The programming procedure in accordance with the invention is performed starting with a processing stage such as that illustrated in FIG. 1 where each of two adjacent cells (or transistors), A and B, is shown formed on a common substrate 1 having low type P doping, field oxide areas 2 delimiting the cell area, a pair of junctions consisting of a source junction 3 and a drain junction 4 with N.sup.+ doping, an interposed channel area 5, an overlain thin layer of gate oxide 6, and a strip of gate polycrystalline silicon 7 incorporated in thermal oxide 10. Both cells A and B are at the same logic level. Now programming of the ROM, definition of the metal interconnecting contacts, the metal layer, and incorporation in the passivation are lacking. Desiring to program the memory in such a manner as to keep unaltered the state of cell A but modify the state of cell B, the procedure indicated in FIG. 2 is followed, i.e. after prior application of a resist mask 8 to the sides of the area of cell B, and in particular on the area of cell A, the area of cell B is subjected to wet isotropic etching to remove the gate oxide 6. As shown, the gate oxide is completely removed from above and from the sides of the polysilicon strip 7 and partially removed from underneath said strip in such a manner as to leave beneath the edges of the strip small bays 9 without oxide.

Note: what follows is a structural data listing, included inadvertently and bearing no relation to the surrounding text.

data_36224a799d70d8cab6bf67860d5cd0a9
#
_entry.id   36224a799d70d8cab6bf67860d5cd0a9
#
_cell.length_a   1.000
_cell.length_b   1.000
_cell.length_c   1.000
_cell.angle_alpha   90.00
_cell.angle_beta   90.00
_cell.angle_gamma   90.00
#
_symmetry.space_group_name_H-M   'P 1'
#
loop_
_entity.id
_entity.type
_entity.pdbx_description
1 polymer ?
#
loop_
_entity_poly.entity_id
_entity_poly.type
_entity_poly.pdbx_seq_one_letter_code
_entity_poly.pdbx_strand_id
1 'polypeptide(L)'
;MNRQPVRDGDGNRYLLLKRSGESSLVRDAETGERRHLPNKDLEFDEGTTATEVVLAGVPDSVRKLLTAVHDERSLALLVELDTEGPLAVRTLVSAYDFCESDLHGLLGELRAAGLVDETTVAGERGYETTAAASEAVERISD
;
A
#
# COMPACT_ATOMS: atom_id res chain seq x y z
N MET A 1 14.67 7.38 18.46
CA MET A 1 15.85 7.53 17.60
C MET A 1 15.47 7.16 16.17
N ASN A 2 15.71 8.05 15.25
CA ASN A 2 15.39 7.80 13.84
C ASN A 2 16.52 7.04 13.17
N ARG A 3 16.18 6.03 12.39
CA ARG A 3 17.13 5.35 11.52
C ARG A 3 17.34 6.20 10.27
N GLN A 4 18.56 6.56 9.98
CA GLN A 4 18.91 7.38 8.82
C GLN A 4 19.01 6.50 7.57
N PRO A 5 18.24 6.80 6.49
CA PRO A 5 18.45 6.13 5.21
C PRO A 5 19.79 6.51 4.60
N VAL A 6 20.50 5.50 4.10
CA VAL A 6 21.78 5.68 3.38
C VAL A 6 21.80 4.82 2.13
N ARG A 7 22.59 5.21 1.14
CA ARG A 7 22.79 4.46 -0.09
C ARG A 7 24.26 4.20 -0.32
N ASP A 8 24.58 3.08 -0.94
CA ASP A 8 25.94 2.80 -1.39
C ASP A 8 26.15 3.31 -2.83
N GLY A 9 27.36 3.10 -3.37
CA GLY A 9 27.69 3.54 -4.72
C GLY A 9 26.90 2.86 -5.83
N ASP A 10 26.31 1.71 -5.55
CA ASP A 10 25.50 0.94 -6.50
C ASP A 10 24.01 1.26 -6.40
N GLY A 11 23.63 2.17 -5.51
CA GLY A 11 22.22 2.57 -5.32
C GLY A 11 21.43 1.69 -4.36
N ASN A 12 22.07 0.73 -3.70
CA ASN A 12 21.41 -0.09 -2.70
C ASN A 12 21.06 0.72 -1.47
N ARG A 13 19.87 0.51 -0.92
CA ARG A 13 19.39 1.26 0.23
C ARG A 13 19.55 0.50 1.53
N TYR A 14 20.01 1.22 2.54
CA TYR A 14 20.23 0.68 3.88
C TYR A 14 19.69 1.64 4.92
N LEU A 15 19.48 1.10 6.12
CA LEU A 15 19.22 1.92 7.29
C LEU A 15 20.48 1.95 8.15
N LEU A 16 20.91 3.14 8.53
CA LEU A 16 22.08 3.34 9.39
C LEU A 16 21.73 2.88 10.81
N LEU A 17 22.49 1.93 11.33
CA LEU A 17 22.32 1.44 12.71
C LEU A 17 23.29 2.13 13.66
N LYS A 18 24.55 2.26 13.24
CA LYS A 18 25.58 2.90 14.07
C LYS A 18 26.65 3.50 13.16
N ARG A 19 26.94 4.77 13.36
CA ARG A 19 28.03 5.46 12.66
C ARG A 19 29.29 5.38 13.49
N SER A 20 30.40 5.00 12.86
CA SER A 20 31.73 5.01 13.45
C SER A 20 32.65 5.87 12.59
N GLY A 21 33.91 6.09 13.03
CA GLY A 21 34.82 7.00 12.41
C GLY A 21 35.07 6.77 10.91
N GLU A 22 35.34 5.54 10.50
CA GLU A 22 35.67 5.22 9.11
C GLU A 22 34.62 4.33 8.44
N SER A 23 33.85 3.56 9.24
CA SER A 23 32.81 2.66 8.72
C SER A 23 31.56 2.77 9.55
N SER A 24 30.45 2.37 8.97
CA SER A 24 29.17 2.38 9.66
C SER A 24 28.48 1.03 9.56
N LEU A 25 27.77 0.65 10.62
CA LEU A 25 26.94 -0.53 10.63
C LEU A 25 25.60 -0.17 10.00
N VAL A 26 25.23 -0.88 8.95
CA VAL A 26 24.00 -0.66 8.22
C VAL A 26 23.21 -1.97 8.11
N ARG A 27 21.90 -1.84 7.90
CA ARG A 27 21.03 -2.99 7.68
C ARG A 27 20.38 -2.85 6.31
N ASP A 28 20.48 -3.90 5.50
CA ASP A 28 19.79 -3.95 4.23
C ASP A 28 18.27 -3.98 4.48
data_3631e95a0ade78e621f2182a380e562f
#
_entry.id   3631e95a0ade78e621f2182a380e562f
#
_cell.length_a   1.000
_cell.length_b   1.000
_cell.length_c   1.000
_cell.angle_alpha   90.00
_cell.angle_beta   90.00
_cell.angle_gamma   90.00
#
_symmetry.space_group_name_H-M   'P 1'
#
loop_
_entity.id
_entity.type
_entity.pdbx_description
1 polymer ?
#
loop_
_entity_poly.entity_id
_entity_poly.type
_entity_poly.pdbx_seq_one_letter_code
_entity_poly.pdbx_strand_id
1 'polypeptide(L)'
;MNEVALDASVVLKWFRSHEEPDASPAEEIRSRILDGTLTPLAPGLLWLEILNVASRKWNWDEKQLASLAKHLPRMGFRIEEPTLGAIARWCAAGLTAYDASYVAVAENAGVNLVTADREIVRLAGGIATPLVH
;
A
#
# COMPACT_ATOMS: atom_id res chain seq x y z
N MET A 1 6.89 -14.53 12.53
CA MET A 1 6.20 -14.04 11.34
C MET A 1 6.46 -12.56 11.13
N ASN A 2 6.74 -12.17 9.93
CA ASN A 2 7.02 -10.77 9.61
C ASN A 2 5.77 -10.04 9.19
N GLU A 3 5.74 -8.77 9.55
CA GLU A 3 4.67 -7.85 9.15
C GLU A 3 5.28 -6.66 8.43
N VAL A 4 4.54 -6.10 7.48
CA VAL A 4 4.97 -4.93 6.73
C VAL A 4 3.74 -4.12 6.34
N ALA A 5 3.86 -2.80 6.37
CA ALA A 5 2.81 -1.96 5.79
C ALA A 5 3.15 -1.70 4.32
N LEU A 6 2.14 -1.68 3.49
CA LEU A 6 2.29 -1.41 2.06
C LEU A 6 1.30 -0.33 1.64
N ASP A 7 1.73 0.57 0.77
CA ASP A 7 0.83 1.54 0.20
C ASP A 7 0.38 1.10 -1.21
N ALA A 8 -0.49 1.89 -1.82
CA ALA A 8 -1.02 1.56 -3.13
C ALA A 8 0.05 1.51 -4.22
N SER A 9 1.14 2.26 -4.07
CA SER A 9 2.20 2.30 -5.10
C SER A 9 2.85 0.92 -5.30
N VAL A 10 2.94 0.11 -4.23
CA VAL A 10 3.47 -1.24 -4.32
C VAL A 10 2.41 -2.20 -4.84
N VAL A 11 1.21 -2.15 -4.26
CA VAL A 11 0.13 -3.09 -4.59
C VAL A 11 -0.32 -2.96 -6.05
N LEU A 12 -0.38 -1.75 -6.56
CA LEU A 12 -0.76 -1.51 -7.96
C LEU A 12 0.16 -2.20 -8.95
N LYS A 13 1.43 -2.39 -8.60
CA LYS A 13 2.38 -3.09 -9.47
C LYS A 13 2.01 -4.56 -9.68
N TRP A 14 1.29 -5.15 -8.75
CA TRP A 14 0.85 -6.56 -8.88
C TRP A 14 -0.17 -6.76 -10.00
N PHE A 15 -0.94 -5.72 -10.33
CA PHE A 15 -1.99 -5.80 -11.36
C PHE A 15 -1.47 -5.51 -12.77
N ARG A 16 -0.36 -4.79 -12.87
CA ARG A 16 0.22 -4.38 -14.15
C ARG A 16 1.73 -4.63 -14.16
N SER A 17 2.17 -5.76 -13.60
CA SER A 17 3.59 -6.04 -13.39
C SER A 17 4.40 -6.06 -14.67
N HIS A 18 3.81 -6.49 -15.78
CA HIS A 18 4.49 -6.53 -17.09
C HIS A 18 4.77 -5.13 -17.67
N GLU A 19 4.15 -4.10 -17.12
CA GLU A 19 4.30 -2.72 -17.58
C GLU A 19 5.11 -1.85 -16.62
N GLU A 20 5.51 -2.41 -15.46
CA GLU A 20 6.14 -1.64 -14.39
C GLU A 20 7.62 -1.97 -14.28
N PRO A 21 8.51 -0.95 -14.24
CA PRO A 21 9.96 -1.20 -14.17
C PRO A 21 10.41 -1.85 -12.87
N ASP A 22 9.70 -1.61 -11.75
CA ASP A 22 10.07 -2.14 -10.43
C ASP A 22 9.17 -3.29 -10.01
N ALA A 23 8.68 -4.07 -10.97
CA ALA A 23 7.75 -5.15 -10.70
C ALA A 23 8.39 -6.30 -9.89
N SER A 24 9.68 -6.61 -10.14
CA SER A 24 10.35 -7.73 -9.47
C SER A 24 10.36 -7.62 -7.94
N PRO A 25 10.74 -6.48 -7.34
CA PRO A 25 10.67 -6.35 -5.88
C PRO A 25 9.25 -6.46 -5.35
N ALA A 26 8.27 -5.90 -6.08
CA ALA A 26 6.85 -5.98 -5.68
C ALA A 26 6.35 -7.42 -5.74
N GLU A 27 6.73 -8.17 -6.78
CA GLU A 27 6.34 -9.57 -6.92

The area of cell B is subsequently subjected to boron implantation (type P dope) which, through the gate strip 7, reaches the channel area 5, implanting therein a P.sup.+ doping which raises the threshhold voltage of cell B. The dose of dope is however kept rather low to produce a junction breakdown voltage higher than the supply voltage.
The entire memory is then subjected to reoxidation in a steam environment for regrowth of the gate oxide in the cell B area. An appropriate oxidation temperature (equal to or less than 800 growth of oxide on cell gate A, which is already oxidized, while cell B, previously cleaned, undergoes oxidation such as to raise the gate edges 7 and draw up said gate transversally as shown in FIG. 3. This takes place due to the effect of insertion of new oxide in the bay 9 under the gate strip 7 and gives as a result thicker oxide between the gate and the source and drain junctions and the loss of the vertical superimposition between said gate and said junctions. In other words, the gate is partially separated from the source and drain junctions, causing, with a low implantation dose and thin gate oxide, high threshhold voltage and also high breakdown voltage.